(U//FOUO) This Joint Threat Assessment (JTA) addresses threats to the 2017 Presidential Address to a Joint Session of Congress (the Presidential Address) at the US Capitol Building in Washington, DC, on 28 February 2017. This assessment does not consider nonviolent civil disobedience tactics (for example, protests without a permit) that are outside the scope of federal law enforcement jurisdiction; however, civil disobedience tactics designed to cause a hazard to public safety and/or law enforcement fall within the scope of this assessment.
(U//FOUO) This product is intended to support federal, state, and local government agencies and authorities in identifying priorities for protective and support measures against terrorism and other existing or emerging threats to Homeland security. Information in this assessment is current and accurate as of 10 February 2017.
(U) Key Findings
(U//FOUO) As of 10 February 2017, the FBI, DHS, and the United States Secret Service (USSS) have no information to indicate a specific, credible threat to the Presidential Address or related activities within the National Capital Region (NCR). We assess the Presidential Address is an attractive target for violent extremists, as there will be a large gathering of senior US Government officials and members of Congress. There will also be a large presence of global media outlets, making it likely that any significant incident would garner widespread international media coverage, which is a common objective in terrorist attacks. We remain concerned about unaffiliated lone offenders, homegrown violent extremists (HVEs), and domestic extremists targeting the Presidential Address, as well as the sustained interest of foreign terrorist organizations (FTOs) in attacking gatherings, landmarks, and critical infrastructure within the NCR.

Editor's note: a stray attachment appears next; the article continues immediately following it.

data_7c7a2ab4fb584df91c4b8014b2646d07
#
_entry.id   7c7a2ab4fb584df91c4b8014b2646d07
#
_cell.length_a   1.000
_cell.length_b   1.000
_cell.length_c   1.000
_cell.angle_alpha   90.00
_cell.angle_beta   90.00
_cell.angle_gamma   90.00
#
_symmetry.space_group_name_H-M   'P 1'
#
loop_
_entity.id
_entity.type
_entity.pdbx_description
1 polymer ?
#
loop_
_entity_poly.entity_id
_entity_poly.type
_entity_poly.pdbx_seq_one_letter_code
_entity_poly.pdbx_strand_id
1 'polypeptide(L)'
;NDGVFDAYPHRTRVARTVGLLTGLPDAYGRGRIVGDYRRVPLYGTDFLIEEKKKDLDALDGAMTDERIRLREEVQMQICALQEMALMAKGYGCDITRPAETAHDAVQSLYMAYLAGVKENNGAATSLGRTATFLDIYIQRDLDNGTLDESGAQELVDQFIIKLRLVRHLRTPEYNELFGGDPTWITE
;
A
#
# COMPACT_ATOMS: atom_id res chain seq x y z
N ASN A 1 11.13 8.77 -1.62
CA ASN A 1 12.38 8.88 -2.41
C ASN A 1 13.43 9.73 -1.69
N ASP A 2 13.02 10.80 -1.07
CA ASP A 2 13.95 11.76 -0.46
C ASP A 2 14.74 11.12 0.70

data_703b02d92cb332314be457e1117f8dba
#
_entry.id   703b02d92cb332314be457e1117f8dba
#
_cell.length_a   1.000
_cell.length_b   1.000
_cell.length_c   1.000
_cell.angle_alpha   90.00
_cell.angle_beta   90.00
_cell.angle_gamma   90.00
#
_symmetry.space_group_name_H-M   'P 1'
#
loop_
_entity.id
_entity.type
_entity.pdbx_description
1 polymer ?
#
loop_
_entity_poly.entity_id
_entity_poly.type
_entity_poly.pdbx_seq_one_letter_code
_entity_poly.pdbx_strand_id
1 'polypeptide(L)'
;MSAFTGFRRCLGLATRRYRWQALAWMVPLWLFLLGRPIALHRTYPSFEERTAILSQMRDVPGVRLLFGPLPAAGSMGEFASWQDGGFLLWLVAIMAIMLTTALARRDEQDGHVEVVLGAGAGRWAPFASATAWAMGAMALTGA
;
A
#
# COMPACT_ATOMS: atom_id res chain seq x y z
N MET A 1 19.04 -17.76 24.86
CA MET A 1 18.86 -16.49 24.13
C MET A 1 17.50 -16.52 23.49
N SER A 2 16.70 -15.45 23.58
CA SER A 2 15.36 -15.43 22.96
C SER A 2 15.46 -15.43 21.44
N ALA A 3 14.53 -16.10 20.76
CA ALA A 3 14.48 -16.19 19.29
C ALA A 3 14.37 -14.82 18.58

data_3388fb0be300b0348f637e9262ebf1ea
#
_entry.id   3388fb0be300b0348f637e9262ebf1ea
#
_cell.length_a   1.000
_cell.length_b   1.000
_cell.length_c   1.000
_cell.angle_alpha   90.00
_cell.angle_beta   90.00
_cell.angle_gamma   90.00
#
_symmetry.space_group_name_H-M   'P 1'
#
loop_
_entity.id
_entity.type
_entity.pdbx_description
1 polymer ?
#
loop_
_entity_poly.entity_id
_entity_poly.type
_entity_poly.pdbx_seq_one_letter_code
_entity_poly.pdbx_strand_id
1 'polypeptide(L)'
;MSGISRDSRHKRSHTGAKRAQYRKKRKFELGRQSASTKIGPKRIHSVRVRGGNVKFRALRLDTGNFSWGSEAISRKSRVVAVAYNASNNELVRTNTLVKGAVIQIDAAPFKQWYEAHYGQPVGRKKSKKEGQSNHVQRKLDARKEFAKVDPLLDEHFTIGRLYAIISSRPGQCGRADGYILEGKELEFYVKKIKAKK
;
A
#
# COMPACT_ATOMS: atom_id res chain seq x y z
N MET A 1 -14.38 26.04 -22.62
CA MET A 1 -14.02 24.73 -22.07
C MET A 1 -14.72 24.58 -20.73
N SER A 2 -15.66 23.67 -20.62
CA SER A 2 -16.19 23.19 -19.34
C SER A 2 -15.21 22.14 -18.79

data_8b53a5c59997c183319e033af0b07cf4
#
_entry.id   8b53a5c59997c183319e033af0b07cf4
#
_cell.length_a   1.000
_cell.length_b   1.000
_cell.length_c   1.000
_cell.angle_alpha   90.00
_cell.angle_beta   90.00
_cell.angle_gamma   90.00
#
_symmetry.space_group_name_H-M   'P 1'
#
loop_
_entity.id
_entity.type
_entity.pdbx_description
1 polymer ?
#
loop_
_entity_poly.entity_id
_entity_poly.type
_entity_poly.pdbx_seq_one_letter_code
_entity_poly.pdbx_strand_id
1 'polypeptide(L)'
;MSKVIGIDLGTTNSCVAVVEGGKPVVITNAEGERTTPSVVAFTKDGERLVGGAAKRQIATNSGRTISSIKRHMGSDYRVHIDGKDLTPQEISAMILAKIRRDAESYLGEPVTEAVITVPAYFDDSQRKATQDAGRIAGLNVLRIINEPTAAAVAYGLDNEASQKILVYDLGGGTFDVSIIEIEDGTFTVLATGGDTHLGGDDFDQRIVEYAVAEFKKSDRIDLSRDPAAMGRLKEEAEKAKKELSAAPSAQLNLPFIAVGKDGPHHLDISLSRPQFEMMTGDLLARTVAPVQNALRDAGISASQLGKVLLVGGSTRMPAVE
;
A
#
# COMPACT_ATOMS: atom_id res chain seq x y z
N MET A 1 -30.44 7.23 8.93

(U//FOUO) Although the FBI, DHS, and the USSS lack reporting to show a specific interest by FTOs in the Presidential Address itself, we remain concerned about the sustained interest of some terrorist groups—such as core al-Qa’ida, the Islamic State of Iraq and ash-Sham (ISIS), and their affiliates—in targeting gatherings and public locations within the NCR, given its status as the nation’s capital. In addition, these groups continue to call on individuals to conduct independent attacks in the United States using vehicle ramming, edged weapons, improvised explosive devices, and small arms.